Neuroscientist and Santa Fe Institute (SFI) Fractal Faculty Member Stuart Firestein, will present “Ignorance, Failure, Uncertainty, and the Optimism of Science” as a SFI Community Lecture. The talk, held on May 24th at 7:30PM US Mountain Time, teaches listeners to use the unknown and uncertainty in the world as creative opportunities and motivation for progress.
Lecture Abstract: Science is a fundamentally optimistic enterprise. More than a cheery disposition, it is the source of a philosophical outlook that we might call ‘optimistical’. It reliably produces fundamental and actionable knowledge about the world. We are able to take for granted, in a way even our recent ancestors never imagined, the idea of progress.
The engines behind science, surprisingly, are ignorance, the unknown, failure, and, perhaps most vexingly, uncertainty. In recent decades, science has undergone a change in perspective and practice – from viewing the universe like a clockwork regimented by laws and formulas to recognizing it as irreducibly complex and uncertain. Perhaps counter intuitively this has freed science to exploit previously unimaginable possibilities and opportunities. It has led to a deeper understanding of the nature of things and to the production of technologies such as lasers, microchips, the internet, genetics, and many more. And yet socially and societally we remain mired in a 19th century view of deterministic science.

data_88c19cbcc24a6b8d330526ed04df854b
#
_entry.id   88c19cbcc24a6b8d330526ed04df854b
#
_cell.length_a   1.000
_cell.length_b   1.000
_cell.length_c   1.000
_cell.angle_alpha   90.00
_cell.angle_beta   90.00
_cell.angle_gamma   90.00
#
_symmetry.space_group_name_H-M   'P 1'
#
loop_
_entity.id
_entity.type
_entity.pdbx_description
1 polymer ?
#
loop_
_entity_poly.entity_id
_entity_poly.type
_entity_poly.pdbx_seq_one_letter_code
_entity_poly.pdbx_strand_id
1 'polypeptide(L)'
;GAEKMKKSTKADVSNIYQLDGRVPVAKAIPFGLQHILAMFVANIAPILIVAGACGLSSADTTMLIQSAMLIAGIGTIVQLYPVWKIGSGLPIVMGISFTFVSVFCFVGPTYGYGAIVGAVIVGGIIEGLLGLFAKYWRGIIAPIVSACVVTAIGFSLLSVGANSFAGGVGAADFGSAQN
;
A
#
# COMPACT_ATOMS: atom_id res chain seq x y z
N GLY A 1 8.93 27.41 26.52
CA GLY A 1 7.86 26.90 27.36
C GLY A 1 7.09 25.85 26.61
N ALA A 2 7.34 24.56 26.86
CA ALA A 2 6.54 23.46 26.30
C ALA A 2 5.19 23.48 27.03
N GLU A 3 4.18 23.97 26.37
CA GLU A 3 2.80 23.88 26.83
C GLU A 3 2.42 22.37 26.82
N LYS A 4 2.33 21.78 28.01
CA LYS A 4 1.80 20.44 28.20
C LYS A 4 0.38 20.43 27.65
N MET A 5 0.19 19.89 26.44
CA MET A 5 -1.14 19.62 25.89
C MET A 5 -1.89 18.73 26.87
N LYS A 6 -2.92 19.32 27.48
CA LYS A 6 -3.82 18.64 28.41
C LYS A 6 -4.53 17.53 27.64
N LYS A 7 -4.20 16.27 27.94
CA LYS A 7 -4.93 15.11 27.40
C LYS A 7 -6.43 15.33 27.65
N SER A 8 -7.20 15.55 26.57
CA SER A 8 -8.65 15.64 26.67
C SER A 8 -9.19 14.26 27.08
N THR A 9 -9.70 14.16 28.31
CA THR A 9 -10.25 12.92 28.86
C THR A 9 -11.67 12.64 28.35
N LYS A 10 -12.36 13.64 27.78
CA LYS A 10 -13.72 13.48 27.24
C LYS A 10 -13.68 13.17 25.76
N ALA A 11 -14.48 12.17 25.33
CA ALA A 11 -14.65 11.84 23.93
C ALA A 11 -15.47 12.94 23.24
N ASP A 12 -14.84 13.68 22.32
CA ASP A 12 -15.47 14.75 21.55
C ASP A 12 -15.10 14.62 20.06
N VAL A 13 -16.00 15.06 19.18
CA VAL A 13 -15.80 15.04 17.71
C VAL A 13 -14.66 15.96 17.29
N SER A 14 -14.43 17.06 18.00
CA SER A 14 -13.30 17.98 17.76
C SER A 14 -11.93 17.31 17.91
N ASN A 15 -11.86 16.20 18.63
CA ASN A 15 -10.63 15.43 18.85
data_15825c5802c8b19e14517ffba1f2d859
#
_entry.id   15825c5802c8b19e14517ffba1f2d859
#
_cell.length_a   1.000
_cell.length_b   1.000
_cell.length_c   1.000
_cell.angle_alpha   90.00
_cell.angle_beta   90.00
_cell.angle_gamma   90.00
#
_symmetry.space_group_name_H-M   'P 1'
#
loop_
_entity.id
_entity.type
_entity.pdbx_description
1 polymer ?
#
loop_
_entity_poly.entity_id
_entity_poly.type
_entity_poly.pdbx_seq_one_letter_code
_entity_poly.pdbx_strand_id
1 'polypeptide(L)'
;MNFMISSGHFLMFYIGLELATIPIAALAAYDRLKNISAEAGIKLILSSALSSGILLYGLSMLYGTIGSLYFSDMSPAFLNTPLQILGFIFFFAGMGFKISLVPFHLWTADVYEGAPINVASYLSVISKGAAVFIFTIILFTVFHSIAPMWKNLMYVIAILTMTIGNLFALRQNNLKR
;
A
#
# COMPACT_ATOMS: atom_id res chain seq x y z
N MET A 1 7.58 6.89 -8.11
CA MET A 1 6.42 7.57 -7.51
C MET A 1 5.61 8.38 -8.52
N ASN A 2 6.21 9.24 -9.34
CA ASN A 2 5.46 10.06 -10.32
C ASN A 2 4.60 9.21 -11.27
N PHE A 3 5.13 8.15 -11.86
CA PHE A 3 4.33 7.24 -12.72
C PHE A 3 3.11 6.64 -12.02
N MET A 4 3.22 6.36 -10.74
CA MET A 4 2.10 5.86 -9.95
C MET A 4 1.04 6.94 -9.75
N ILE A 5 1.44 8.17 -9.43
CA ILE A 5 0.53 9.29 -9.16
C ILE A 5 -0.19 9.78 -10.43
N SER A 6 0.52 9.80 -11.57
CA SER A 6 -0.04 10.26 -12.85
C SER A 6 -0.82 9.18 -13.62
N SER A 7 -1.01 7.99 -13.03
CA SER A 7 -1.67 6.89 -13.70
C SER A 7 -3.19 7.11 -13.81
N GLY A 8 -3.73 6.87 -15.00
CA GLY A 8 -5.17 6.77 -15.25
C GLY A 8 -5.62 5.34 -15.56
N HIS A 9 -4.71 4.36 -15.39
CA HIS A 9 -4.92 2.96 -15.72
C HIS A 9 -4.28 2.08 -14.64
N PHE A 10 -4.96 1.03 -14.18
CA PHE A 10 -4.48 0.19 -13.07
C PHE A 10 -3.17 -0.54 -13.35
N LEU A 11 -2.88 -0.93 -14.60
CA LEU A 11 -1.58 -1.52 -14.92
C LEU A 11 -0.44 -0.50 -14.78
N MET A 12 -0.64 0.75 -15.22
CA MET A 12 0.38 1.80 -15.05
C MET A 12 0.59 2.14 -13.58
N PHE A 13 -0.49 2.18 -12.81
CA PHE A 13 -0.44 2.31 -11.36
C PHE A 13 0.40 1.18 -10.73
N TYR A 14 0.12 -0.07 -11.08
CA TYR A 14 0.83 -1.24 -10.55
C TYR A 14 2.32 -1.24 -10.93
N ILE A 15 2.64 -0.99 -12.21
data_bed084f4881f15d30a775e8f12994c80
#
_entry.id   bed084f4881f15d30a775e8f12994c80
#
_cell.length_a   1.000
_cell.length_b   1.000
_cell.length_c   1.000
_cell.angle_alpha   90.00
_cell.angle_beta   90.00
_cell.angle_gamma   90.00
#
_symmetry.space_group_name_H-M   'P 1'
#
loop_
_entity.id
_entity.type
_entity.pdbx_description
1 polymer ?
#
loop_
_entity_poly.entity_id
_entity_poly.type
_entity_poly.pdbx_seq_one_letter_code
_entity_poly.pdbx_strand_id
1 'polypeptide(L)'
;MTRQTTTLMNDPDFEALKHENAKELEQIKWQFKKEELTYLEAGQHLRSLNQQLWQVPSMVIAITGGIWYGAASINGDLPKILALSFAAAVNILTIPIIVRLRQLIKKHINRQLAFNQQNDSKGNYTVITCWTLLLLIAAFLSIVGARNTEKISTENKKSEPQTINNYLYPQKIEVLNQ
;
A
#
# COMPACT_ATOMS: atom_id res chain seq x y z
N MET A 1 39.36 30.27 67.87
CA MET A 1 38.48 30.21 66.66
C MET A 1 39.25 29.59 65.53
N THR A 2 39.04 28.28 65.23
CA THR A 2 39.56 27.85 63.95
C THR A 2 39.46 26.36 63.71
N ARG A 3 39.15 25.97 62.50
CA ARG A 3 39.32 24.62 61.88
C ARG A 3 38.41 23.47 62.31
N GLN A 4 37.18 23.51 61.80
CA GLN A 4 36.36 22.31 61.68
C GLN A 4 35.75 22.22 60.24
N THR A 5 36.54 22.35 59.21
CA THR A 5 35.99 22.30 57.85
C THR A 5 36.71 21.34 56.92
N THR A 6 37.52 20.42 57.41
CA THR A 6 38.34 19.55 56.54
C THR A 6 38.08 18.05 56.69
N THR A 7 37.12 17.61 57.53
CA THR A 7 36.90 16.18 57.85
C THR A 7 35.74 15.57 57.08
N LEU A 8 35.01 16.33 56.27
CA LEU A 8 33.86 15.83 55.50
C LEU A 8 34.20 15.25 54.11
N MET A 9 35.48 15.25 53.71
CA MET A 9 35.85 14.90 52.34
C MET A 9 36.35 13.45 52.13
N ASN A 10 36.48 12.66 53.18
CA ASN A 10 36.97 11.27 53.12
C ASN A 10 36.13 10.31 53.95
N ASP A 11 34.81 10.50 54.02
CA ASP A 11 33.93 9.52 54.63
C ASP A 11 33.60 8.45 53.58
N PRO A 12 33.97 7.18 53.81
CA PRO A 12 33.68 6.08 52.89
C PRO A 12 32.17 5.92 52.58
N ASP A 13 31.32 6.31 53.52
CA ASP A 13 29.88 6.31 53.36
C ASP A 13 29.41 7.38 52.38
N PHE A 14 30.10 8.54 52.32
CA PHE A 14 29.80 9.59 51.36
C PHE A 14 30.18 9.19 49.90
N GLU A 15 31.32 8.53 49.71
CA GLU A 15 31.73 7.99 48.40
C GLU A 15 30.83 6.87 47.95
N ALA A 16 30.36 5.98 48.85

We might instead learn to revel in the adventure of navigable uncertainty and take advantage of the creative opportunities of a world where we can confidently say ‘it could be otherwise’. Possibility of this sort is the rarest and purest form of optimism.
Speaker Bio: Stuart Firestein is a neuroscientist and the former Chair of Columbia University’s Department of Biological Sciences, where he researches the vertebrate olfactory system. He is also a member of SFI’s Fractal Faculty.
Founded in 1984, the Santa Fe Institute was the first research institute dedicated to the study of complex adaptive systems. At the institute the researchers seek to understand and unify the underlying, shared patterns in complex physical, biological, social, cultural, technological, and even possible astrobiological worlds. Computing Community Consortium Council Member, Melanie Moses is an External Professor at SFI.